Cannabinoid hyperemesis syndrome, also known as CHS, is a disease that's "caused by heavy, long-term use of certain forms of marijuana." Symptoms of CHS include nausea and vomiting and for an "unclear reason" taking hot showers and baths seems to alleviate the pain. An emergency physician in Aurora, Colorado said that patients who suffer from CHS often come to the emergency room three to five times before they're accurately diagnosed.The syndrome was described by Allen and colleagues (2004), and Sontineni and colleagues (2009) who offer simplified clinical diagnostic criteria. A subsequent, larger study reported a case series of 98 subjects with cannabinoid hyperemesis syndrome, confirming the earlier reported findings.
he long-term and short-term effects of cannabis use are associated with behavioural effects leading to a wide variety of effects on the body systems and physiologic states.Sontineni and colleagues in 2009 discussed the cannabinoid hyperemesis syndrome to offer guidelines for the clinical diagnosis.Individual attacks can lead to complications, such as acute kidney injury.Many traditional medications for nausea and vomiting are ineffective. However, treatment with lorazepam or haloperidol has provided relief for some people. Assessing for dehydration due to vomiting and hot showers is important as it can lead to cannabinoid hyperemesis acute renal failure (CHARF), and this is easily treated with IV fluids.[Treatment is otherwise supportive and focuses on stopping cannabis use.
Acute episodes of cannabinoid hyperemesis typically last for 24–48 hours and the problem often resolves with long term stopping of cannabis use. Improvement can take one to three months to occur.Relapses are common, and this is thought to be possibly secondary to a lack of education as many people use or increase their use of cannabis due to their symptoms of nausea and vomiting "In my work, in the emergency room, I see at least one patient a day with the Cannabinoid Hyperemesis Syndrome," Dr. Roneet Lev, the director of operations at Scripps Mercy Hospital, told NBC.Dr. Linda Nguyen, a gastroenterologist at Stanford Health Care, says she encounters about three to four patients a month with CHS. A more apt description of the syndrome, in her opinion, is "cromiting."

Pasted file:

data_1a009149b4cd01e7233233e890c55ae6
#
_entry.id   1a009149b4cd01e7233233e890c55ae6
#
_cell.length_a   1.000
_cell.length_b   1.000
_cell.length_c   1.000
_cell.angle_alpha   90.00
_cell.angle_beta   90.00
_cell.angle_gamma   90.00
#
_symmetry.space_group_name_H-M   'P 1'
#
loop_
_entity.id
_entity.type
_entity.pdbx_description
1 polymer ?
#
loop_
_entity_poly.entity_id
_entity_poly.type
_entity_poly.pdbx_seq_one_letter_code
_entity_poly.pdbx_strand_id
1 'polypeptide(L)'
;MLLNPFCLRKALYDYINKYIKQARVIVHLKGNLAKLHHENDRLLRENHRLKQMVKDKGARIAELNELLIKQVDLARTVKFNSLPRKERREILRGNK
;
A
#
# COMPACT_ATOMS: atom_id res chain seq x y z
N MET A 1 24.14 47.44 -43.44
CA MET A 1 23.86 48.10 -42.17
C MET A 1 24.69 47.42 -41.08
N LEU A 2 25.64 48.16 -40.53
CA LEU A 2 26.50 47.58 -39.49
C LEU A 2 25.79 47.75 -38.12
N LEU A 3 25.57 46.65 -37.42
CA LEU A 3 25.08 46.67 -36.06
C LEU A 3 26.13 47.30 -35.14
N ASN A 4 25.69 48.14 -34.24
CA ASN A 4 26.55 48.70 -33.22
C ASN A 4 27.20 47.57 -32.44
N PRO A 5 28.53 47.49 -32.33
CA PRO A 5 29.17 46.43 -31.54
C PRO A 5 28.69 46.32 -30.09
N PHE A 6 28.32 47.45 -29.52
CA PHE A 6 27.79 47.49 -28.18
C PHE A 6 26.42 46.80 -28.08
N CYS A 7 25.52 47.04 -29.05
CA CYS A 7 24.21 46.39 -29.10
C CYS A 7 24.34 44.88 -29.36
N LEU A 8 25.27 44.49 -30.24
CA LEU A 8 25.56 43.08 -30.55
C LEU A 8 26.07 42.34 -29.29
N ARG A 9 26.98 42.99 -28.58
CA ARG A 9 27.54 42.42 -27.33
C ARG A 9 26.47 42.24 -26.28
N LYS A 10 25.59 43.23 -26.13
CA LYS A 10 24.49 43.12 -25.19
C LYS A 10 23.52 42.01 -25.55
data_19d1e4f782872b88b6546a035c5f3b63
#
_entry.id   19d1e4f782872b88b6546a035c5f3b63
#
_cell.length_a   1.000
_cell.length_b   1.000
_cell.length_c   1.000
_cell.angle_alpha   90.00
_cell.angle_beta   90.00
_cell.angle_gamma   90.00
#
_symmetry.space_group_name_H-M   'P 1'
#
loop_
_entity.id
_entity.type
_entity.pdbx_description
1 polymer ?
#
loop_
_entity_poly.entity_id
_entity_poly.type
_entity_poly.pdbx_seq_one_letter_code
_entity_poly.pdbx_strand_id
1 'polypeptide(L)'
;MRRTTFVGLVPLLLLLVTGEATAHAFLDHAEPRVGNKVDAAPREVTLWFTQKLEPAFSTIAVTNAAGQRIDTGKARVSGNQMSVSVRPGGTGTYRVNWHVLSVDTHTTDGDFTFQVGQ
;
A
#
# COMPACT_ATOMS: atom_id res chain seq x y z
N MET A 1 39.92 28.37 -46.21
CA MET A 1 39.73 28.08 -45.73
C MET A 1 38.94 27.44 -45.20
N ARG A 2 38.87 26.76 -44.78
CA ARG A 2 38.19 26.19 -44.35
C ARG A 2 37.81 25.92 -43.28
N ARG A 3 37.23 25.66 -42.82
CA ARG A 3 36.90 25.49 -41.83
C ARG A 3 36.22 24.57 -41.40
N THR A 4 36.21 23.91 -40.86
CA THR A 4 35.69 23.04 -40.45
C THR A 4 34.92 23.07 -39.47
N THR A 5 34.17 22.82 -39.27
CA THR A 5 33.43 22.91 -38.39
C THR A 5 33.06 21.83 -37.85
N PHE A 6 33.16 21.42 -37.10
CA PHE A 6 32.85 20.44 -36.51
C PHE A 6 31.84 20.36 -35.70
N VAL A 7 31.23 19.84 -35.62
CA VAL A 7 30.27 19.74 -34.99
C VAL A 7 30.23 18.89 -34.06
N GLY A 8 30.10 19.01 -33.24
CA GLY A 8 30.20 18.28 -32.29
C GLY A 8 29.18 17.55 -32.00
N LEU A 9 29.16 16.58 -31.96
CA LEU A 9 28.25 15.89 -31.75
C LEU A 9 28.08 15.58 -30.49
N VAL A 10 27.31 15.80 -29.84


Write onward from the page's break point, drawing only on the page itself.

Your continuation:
It is not yet clear what causes CHS, though two theories prevail, according to Nguyen. Either marijuana slows the emptying of the stomach and, therefore, causes nausea and vomiting; or, more likely, cannabis accumulates in the brain and affects its thermoregulatory centers.Common treatments for CHS include the administering of intravenous fluids, anti-nausea drugs and capsaicin cream.